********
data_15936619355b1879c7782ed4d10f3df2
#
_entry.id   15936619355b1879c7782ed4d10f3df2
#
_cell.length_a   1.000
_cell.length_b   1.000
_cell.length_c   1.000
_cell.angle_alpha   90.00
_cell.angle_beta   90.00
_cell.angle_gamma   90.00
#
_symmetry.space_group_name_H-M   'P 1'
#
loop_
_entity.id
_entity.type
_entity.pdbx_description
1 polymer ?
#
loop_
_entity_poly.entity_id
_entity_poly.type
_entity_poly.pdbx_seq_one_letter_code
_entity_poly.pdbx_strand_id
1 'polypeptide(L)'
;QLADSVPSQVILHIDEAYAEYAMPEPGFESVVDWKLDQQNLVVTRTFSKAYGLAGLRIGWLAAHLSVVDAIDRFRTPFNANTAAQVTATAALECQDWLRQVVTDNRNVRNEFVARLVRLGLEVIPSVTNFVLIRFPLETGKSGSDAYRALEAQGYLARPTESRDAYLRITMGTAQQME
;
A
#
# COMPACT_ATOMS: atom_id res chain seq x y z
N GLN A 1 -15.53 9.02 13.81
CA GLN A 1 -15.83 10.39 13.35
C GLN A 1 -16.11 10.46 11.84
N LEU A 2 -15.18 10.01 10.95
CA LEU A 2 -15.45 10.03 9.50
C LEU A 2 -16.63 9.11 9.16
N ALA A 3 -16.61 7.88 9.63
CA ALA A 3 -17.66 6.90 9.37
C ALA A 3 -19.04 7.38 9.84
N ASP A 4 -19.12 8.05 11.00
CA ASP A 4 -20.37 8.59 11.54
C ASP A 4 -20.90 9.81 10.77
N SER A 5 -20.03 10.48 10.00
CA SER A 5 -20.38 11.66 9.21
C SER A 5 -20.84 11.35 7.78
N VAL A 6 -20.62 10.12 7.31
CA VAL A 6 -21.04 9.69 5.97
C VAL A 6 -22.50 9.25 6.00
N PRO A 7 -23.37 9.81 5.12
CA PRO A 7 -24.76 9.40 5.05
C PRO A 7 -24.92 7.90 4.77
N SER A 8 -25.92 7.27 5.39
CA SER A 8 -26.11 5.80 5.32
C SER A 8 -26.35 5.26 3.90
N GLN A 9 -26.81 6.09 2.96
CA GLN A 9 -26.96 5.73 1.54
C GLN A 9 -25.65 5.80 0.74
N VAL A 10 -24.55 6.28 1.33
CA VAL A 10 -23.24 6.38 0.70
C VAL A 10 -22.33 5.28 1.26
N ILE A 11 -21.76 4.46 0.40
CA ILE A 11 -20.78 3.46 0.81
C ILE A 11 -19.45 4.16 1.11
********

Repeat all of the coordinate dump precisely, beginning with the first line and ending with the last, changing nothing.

data_15936619355b1879c7782ed4d10f3df2
#
_entry.id   15936619355b1879c7782ed4d10f3df2
#
_cell.length_a   1.000
_cell.length_b   1.000
_cell.length_c   1.000
_cell.angle_alpha   90.00
_cell.angle_beta   90.00
_cell.angle_gamma   90.00
#
_symmetry.space_group_name_H-M   'P 1'
#
loop_
_entity.id
_entity.type
_entity.pdbx_description
1 polymer ?
#
loop_
_entity_poly.entity_id
_entity_poly.type
_entity_poly.pdbx_seq_one_letter_code
_entity_poly.pdbx_strand_id
1 'polypeptide(L)'
;QLADSVPSQVILHIDEAYAEYAMPEPGFESVVDWKLDQQNLVVTRTFSKAYGLAGLRIGWLAAHLSVVDAIDRFRTPFNANTAAQVTATAALECQDWLRQVVTDNRNVRNEFVARLVRLGLEVIPSVTNFVLIRFPLETGKSGSDAYRALEAQGYLARPTESRDAYLRITMGTAQQME
;
A
#
# COMPACT_ATOMS: atom_id res chain seq x y z
N GLN A 1 -15.53 9.02 13.81
CA GLN A 1 -15.83 10.39 13.35
C GLN A 1 -16.11 10.46 11.84
N LEU A 2 -15.18 10.01 10.95
CA LEU A 2 -15.45 10.03 9.50
C LEU A 2 -16.63 9.11 9.16
N ALA A 3 -16.61 7.88 9.63
CA ALA A 3 -17.66 6.90 9.37
C ALA A 3 -19.04 7.38 9.84
N ASP A 4 -19.12 8.05 11.00
CA ASP A 4 -20.37 8.59 11.54
C ASP A 4 -20.90 9.81 10.77
N SER A 5 -20.03 10.48 10.00
CA SER A 5 -20.38 11.66 9.21
C SER A 5 -20.84 11.35 7.78
N VAL A 6 -20.62 10.12 7.31
CA VAL A 6 -21.04 9.69 5.97
C VAL A 6 -22.50 9.25 6.00
N PRO A 7 -23.37 9.81 5.12
CA PRO A 7 -24.76 9.40 5.05
C PRO A 7 -24.92 7.90 4.77
N SER A 8 -25.92 7.27 5.39
CA SER A 8 -26.11 5.80 5.32
C SER A 8 -26.35 5.26 3.90
N GLN A 9 -26.81 6.09 2.96
CA GLN A 9 -26.96 5.73 1.54
C GLN A 9 -25.65 5.80 0.74
N VAL A 10 -24.55 6.28 1.33
CA VAL A 10 -23.24 6.38 0.70
C VAL A 10 -22.33 5.28 1.26
N ILE A 11 -21.76 4.46 0.40
CA ILE A 11 -20.78 3.46 0.81
C ILE A 11 -19.45 4.16 1.11